|RICHARD LAYMON||REVIEWS||STORY TIME||FANBOY||MOVIES||CONVENTIONS||HORRIBLE NEWS|
THE STAKE was my introduction to the work of this wonderful writer. I'm writing about it now because, when I learned the tragic news of Richard Laymon's passing in February this year, I decided to pick it up once more; this time I was coming at it from a very different perspective.
Because it's a book where the protagonist is based quite heavily on Laymon himself - a horror writer with some success, but not quite in the bestseller lists - it was with a heavy heart that I followed the main character through his world one more time.
I'd had no idea who Richard Laymon was when I bought this book in a Dublin secondhand store in the late eighties… I remember thinking, 'Yet another "original" take on the vampire theme. Yawn.' It was a few months later when I actually got around to reading it, and before I'd finished the prologue I had skipped back to the start to see how many other novels this man had written, determined to get them all. The book explodes into life right from the beginning, and barely lets up.
Larry Dunbar and his wife, along with two friends, are exploring a ghost town. In an old hotel they find a coffin, a cadaver inside with a stake through its chest. Is it an actual vampire? This is the question which drives the story. Dunbar decides to interrupt his fiction schedule and write a non-fiction book on what they've found, and thus embarks on a deeper investigation.
How he goes about his work gives us a wonderful study of the life of a successful horror writer, and every aspiring writer should read Laymon's inside view… he even takes gentle stabs at editors and publishers, and commented later that their real life counterparts took it in good humour.
When he completed the manuscript, Richard Laymon considered this 'his book where nothing happens'. What he meant was, it didn't race along at the rip-roaring pace many of his prior works did, but it's all the better for it, taking its time to unfold, and it raised the standard for his following works (and as Dean Koontz told him, a Laymon novel running at half the normal speed is still moving faster than most of its contemporaries!).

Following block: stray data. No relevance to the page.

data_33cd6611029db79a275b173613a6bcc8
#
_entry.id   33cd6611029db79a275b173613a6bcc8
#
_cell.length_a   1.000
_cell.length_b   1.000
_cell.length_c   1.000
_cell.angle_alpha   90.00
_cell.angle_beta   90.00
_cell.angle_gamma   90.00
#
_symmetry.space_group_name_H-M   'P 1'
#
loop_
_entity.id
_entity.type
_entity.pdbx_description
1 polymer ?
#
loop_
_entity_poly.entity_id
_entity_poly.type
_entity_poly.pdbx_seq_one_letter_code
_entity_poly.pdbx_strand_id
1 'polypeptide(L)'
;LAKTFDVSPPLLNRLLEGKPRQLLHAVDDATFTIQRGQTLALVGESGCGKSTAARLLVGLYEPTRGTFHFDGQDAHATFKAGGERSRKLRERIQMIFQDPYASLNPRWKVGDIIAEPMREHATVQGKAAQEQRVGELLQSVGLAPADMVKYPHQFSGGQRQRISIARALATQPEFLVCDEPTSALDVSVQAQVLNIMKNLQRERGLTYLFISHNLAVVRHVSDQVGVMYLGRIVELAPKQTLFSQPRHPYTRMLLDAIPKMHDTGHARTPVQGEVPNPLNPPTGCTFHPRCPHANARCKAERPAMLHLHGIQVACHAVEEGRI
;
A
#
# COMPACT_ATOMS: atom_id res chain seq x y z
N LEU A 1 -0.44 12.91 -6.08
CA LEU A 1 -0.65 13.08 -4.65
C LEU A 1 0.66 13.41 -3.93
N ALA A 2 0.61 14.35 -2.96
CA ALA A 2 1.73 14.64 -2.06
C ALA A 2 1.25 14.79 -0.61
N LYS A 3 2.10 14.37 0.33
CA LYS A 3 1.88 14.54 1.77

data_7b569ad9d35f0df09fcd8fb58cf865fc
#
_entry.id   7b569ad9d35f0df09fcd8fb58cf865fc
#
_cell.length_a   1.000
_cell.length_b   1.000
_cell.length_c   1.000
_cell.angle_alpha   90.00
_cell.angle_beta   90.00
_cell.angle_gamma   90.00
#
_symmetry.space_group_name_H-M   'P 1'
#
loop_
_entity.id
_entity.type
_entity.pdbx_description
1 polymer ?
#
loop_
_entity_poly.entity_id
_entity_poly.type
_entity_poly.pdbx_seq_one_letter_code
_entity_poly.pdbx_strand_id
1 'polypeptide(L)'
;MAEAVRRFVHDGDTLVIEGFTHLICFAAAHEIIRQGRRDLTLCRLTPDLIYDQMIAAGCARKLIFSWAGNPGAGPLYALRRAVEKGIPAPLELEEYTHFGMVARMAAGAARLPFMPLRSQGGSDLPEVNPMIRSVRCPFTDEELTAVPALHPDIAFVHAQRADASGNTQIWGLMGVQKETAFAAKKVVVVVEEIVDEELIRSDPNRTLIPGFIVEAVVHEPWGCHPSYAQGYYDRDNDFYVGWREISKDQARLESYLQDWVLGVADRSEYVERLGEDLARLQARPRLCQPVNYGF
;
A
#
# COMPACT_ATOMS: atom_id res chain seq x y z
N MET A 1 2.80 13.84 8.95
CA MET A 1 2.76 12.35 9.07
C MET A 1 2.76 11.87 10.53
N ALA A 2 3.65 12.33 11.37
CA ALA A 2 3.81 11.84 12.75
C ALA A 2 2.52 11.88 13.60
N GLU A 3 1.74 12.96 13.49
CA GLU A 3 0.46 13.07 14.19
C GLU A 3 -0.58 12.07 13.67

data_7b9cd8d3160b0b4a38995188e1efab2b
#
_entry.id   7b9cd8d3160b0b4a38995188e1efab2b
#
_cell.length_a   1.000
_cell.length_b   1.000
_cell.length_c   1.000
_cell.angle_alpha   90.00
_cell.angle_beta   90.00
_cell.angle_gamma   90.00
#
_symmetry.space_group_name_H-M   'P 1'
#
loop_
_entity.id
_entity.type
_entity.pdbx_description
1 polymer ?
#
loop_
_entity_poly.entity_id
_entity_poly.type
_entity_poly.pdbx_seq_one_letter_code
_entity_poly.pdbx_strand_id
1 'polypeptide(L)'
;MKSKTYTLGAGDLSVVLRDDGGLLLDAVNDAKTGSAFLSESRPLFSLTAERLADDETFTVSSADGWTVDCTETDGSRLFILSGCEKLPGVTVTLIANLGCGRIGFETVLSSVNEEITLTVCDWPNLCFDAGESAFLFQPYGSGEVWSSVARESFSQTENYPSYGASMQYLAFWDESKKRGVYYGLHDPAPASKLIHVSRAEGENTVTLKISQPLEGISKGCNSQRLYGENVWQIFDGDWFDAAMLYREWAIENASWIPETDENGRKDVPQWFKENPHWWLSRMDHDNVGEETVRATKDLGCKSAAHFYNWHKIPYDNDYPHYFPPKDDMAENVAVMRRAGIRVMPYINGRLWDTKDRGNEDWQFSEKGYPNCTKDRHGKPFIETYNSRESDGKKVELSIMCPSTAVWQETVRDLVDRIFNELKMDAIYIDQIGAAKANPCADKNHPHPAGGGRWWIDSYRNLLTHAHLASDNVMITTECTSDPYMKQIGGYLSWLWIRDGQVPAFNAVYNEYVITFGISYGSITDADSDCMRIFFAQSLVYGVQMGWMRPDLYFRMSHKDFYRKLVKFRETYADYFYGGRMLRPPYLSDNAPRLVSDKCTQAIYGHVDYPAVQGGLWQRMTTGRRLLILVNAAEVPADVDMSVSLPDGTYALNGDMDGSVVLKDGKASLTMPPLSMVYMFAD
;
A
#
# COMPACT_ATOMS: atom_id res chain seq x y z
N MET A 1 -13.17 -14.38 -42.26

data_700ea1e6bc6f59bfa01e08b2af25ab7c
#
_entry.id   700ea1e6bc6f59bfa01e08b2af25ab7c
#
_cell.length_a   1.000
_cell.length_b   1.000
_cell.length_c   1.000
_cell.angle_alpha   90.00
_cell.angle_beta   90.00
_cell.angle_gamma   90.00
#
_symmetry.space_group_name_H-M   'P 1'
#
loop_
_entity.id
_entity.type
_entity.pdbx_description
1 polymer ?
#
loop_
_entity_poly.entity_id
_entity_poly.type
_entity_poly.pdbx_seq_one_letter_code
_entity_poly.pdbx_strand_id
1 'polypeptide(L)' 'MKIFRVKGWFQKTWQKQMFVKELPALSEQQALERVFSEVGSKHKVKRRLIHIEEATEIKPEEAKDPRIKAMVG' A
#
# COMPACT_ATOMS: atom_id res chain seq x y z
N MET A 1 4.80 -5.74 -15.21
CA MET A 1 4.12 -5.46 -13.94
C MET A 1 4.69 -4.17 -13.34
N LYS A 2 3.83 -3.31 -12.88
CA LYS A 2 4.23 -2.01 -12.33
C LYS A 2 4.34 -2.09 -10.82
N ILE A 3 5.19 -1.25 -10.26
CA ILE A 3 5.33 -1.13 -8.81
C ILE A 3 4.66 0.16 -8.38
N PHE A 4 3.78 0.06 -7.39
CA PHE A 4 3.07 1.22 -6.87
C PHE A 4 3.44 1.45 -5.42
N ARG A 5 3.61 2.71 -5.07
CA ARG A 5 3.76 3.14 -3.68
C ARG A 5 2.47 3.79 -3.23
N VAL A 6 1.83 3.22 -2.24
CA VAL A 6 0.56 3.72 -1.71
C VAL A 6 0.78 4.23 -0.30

Many fans proclaim this to be their favourite of his works, and with good reason.
As Larry Dunbar becomes obsessed with the project, and as his investigations become more in-depth, Laymon builds the suspense with an intensity rarely encountered elsewhere. There are some wonderful scenes when it's a real temptation to skip ahead and see what happens, and Laymon handles it expertly.
A parallel plot-strand involves Dunbar's daughter, and brings us into the teenage world of which Laymon is the master. He portrays high school teen life in all its horrid glory, perfectly conveying the emotions and trials of that blackboard jungle. Both plot strands intermingle throughout, each one playing off the other, and the sense of impending horror becomes near-unbearable.
Laymon's genius is his character development… I defy anyone not to be smitten by the Dunbar's neighbours three pages into the first chapter! You really, really care later on when things start to go haywire. This book can be hilarious and heartbreaking within the space of a few lines.
Richard Laymon deservedly won a Bram Stoker award this year for THE TRAVELLING VAMPIRE SHOW, and a few years ago he released BITE, another vampire novel, to great acclaim, but it's THE STAKE which is his quintessential vampire work. If you've already read it, give yourself a treat and read it again, and if you haven't…do yourself a massive favour. By the way, I've purposely told you next-to-nothing about the book here, so be careful not to spoil it for yourselves by reading the back of the cover.
This is Laymon at his very best.
This review copyright 2001 E.C.McMullen Jr.
|Feo Amante's Horror Home Page, Feo Amante's Horror Thriller, and feoamante.com are owned and
Copyright 1997 - 2020 by E.C.McMullen Jr.
All images and text belong to E.C.McMullen Jr. unless otherwise noted.
All fiction stories belong to their individual authors.